The Speed of Falling Objects by Nancy Richardson Fischer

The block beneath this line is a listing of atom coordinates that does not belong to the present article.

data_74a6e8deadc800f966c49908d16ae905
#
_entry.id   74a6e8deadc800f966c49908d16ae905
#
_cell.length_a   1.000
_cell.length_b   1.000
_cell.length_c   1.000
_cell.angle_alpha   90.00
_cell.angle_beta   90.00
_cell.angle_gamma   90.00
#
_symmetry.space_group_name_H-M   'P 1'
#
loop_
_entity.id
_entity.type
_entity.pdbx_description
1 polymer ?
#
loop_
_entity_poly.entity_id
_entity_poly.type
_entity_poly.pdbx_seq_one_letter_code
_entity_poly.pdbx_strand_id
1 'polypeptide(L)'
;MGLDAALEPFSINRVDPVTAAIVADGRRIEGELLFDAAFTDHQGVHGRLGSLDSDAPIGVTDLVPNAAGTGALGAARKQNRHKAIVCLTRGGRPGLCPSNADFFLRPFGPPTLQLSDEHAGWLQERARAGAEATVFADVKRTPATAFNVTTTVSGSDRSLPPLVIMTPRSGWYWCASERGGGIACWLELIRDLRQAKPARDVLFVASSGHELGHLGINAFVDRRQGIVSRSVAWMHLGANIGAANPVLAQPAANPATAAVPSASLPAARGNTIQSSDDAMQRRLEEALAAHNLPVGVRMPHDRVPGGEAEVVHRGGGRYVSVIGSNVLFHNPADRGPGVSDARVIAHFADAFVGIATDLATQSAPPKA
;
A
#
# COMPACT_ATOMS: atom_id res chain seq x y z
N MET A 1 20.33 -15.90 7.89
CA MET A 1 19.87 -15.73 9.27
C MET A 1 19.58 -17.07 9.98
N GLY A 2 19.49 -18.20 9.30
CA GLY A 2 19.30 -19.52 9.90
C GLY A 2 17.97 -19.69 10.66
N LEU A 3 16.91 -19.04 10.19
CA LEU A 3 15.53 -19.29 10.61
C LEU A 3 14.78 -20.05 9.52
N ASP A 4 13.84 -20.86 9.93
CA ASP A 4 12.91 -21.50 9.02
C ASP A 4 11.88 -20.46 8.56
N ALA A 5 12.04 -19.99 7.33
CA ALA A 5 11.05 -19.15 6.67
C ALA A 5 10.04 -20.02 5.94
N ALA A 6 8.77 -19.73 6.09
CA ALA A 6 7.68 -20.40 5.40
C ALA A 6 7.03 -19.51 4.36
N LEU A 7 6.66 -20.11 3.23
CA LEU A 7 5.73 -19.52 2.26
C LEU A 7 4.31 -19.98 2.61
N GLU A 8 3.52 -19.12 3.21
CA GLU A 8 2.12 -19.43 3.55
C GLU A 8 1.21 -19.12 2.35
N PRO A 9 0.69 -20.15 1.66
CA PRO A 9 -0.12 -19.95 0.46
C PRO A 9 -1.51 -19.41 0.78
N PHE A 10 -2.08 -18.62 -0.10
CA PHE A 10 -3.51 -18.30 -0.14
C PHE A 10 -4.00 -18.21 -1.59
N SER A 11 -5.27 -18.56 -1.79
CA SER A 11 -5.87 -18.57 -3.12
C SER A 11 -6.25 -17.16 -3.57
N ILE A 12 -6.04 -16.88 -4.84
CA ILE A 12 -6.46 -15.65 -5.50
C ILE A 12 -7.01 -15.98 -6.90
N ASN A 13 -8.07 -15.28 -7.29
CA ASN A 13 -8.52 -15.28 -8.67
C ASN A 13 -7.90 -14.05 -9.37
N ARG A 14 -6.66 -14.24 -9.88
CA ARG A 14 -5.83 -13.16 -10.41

When Dani’s father invites her to the jungles of South America with the world’s hottest teen actor, it’s a no-brainer. She hasn’t seen her dad in years, and this will be her chance to impress him. Dani’s parent’s divorced years ago, and she can’t help but feel like it was somewhat her fault. After an accident that left her with one real eye and one fake one, it was her mom who stayed with her in the hospital, who nursed her when she was sick, and woke up with her nightmares. Her dad was off fulfilling his life long dream of adventure and becoming a star. His show is a hit with celebrities willing to risk their life eating questionable food, swatting at dangerous insects, and trading in their cushy hotel beds for the ground. If you are picturing Bear Grylls, you’ve got Dani’s dad. At first glance, this could easily be described as a survival story- and it absolutely is. There’s a plane crash, death, perilous moments, dangerous animals and insects, mudslides, food and water rations, and deadly consequences. But this is the story of a daughter trying to impress her father. Anyone with two eyes can figure out that her dad has other plans - the camera is still rolling despite their situation, he’s manipulating it to look like the only reason she came was to meet Gus Price, he can’t get her birthday right, and she’s the only one being yelled at for trying to help. And she is helping. She’s watched all of her dad’s shows, to the point she has the episode numbers memorized and has picked up his survival tips for years. Add that to her mother’s job as a nurse and the piles of medical journals she’s been reading for years, Dani’s really the best person in this crisis. But the more she tries to help, the angrier he gets. As their situation gets direr by the minute, Dani has to make some tough decisions. Can she forgive her father for the way he’s been treating her, or more importantly, does she want to? I love stories that force the main character to become a better version of themself. Especially if they don’t know what they are capable of. Dani certainly rises to the occasion despite the challenges she faces with her father and the situation they are all in now. Survival wins out over pleasing her father, but it’s messy, emotional, and cathartic. Now she just needs to live with her decisions. This is equal parts adventure, romance, and family with a gritty main character that students will love to read about. The audio, available on Hoopla and narrated by veteran Caitlin Davies, is worth the listen.